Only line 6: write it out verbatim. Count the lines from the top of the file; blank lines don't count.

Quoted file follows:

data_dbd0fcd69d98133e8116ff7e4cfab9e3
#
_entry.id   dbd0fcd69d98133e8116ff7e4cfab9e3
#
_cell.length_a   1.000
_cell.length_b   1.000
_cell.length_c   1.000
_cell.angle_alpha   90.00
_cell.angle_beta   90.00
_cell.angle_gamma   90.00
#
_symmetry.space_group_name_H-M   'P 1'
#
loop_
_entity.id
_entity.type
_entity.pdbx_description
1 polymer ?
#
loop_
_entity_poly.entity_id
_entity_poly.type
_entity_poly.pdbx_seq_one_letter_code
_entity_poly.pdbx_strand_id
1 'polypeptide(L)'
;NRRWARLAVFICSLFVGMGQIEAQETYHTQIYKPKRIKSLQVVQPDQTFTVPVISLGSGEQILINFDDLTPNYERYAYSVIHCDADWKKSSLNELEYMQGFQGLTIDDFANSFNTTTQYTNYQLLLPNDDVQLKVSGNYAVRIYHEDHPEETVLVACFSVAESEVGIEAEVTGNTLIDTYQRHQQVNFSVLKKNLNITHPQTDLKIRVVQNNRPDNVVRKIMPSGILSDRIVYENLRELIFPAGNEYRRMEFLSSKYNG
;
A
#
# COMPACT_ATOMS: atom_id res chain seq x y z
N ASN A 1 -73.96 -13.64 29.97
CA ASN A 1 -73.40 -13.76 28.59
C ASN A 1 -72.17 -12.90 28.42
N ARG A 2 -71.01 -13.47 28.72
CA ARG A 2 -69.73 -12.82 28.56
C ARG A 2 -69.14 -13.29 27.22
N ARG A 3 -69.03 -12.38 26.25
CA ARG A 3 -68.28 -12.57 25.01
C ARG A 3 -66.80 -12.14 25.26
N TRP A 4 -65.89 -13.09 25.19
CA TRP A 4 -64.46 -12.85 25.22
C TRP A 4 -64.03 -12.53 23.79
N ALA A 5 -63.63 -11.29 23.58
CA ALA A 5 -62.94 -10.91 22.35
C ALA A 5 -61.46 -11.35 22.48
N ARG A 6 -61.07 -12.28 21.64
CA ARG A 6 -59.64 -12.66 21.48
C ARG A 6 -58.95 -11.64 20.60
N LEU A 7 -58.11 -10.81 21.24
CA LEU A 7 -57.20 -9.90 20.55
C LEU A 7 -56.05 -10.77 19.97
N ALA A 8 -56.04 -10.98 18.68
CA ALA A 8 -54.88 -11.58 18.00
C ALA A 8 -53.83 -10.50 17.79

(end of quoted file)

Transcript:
_cell.length_b   1.000